10 FAQs about Sexual Health

Sexual health can be embarrassing to talk about, however, a lot of young people have similar questions. Here are the answers to 10 frequently asked questions young people have about sexual health.

 

1. What is an STI?Young woman holding condom

Sexually Transmitted Infections or STIs (sometimes known as STD’s for “sexually transmitted diseases”) are infections that are transferred through bodily fluids. Because teens are more at risk for getting some STIs, it’s important to learn what you can do to protect yourself.

STIs are more than just an embarrassment. They’re a serious health problem. If untreated, some STIs can cause permanent damage, such as infertility (the inability to have a baby) and even death (in the case of HIV/AIDS).

 

2. How common are STIs?

Each year, an estimated 333 million new cases of curable STIs occur worldwide with the highest rates among 20-24 year olds, followed by 15-19 year olds (World Health Organization, Sexually Transmitted Infections among Adolescents). In Australia, three quarters of reported STIs occur in people aged between 15 and 29 years.

 

3. How can I get an STI?

If you don’t practice safe sex you are at risk of getting an STI. STIs are found in semen, blood, vaginal secretion (fluid discharge from the vagina) and sometimes saliva, and are passed on through unprotected vaginal, anal or oral sex.

 

4. I’m taking birth control. Can I still get an STI?Female Birth Control Contraception

STIs are transferred through unprotected sex. Birth control options, such as “the pill”, IUD (intrauterine device), diaphragm or contraceptive implant, may help prevent pregnancy, but they do not protect you against STIs. The only form of birth control that will reduce your risk of getting an STI is the Latex Condom.

 

5. Can I still get an STI if I don’t “sleep around”?

Yes, you can. If you’ve ever had unprotected sex with anyone who has an STI, you could get an STI – this includes vaginal, oral and anal sex. STIs don’t only happen to people with many sexual partners. Even if you are in a long-term relationship now, you or your partner may have been infected in a previous relationship without knowing it. With many STIs, symptoms don’t show for months or even years. The only way to know for sure is to get a test.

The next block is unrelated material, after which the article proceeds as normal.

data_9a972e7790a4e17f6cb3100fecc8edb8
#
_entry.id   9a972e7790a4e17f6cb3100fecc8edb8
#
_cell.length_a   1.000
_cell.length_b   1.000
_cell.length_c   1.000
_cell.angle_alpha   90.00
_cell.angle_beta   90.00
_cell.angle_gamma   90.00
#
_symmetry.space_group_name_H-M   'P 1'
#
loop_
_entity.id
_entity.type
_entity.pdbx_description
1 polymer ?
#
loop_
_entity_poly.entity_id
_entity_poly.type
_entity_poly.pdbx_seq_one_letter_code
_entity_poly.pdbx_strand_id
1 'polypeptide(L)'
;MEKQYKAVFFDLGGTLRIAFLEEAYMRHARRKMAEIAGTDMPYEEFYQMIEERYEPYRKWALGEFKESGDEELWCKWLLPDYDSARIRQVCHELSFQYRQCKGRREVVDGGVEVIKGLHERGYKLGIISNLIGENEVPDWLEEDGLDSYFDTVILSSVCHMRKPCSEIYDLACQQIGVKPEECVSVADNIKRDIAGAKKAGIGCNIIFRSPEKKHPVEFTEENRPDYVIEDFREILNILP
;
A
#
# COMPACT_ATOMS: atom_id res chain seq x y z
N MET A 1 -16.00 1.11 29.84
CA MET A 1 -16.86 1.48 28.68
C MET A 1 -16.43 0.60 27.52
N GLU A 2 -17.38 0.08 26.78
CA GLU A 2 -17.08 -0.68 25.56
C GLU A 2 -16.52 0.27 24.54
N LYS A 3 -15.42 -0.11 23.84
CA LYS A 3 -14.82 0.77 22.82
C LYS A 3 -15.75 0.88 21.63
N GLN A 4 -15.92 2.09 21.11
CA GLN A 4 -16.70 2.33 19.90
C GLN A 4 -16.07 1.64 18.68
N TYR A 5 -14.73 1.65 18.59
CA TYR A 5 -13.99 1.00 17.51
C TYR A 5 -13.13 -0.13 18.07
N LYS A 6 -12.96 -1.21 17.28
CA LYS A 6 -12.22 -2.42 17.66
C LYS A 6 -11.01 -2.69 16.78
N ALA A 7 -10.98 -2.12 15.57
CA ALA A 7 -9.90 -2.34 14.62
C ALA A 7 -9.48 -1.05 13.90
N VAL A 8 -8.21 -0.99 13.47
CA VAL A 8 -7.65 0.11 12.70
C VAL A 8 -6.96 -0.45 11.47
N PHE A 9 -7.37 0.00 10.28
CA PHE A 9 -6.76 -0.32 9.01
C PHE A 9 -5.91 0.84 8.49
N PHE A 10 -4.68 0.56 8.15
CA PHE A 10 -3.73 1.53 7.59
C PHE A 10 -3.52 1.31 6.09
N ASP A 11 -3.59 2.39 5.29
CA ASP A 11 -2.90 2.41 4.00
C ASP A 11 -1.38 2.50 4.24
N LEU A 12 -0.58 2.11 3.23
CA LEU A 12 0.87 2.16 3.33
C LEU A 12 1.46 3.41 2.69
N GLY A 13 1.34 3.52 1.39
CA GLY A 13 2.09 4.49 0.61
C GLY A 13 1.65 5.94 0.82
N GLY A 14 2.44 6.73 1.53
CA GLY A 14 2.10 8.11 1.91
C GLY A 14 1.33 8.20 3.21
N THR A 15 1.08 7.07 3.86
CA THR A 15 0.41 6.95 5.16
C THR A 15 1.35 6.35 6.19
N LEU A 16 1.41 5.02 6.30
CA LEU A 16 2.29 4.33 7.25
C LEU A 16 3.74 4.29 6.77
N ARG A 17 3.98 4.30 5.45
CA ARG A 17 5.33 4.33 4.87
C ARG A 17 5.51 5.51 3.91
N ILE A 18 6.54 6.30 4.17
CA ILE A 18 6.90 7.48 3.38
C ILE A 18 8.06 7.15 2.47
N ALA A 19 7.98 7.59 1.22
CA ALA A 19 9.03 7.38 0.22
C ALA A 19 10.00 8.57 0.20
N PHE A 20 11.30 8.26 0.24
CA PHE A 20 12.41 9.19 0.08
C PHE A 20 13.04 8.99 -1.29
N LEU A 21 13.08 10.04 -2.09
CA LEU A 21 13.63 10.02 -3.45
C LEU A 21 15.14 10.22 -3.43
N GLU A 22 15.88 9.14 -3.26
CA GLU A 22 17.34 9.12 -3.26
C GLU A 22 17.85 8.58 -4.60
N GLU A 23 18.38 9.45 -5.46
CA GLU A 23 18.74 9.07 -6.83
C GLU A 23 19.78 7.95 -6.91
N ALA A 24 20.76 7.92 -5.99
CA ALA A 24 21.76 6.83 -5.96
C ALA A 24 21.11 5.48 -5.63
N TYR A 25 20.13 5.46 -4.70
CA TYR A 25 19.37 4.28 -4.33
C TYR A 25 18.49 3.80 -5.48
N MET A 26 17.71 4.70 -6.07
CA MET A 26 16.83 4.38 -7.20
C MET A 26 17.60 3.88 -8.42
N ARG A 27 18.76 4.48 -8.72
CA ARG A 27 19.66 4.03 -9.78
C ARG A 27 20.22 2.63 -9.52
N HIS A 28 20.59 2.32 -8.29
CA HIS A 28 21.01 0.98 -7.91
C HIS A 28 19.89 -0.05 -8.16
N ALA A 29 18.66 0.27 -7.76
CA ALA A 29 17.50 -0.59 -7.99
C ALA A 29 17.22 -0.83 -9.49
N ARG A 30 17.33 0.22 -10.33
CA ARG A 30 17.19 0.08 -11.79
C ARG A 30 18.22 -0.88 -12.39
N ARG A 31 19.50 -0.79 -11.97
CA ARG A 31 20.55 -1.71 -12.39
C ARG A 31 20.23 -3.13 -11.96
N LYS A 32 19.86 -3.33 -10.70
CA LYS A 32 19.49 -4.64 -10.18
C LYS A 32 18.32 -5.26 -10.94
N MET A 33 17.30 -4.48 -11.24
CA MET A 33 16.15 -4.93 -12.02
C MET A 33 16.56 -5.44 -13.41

6. Can I get an STI from masturbating?

No. You cannot get an STI through self-masturbation. However, you are at risk of getting some STIs through mutual masturbation caught through cuts or open sores on hands, fingers or genitals. Mutual masturbation is when two people touch each other for sexual pleasure.

 

7. Would I know if I had an STI?

Many people who have an STI don’t have any obvious symptoms or signs. So you may not necessarily know if you have an STI until you go for a Sexual Health check with a doctor.

 

8. I think I might have an STTeenage Girl Has Appointment With NurseI. What should I do?

If you think you have an STI, you want to get an STI test for precaution, or you just have specific medical questions, you need to go to a sexual heath clinic or a doctor. If an STI is left unchecked the problem can get worse. Many STIs can be effectively treated and those that can’t be cured can often be better controlled with treatment.

 

9. If I’ve had a pap smear does that mean I’ve had a sexual health check?

No. Pap smears will only screen for the HPV (human papillomavirus) not for other STIs like Chlamydia, Gonorrhea and HIV. It’s a good idea to ask for a sexual health test when you go to get a pap smear.

 

10. What is HIV?

HIV (Human Immunodeficiency Virus) is the virus that causes AIDS (Acquired Immunodeficiency Syndrome). HIV damages the immune system leading to serious infections. To avoid getting the virus, always use a condom with water-based lubricant.

Although rates of HIV have remained relatively stable in Australia over the past three years, there is still about 1000 new cases diagnosed each year. HIV does not discriminate and can affect anyone of any gender, age, race or sexuality. There is no known cure, however, medicine continues to improve and are available for people with HIV to slow the progress of the virus.

Young women wearing AIDS HIV awareness ribbons

 

Sources:

  1.  Australian Government Department of Health, Frequently asked questions about STI, 2014, http://www.sti.health.gov.au.
  2. RedAware, Frequently Asked Questions about Sexual Health, http://www.redaware.org.au.
  3. TeensHealth, About Sexually Transmitted Diseases, 2014, www.kidshealth.org.

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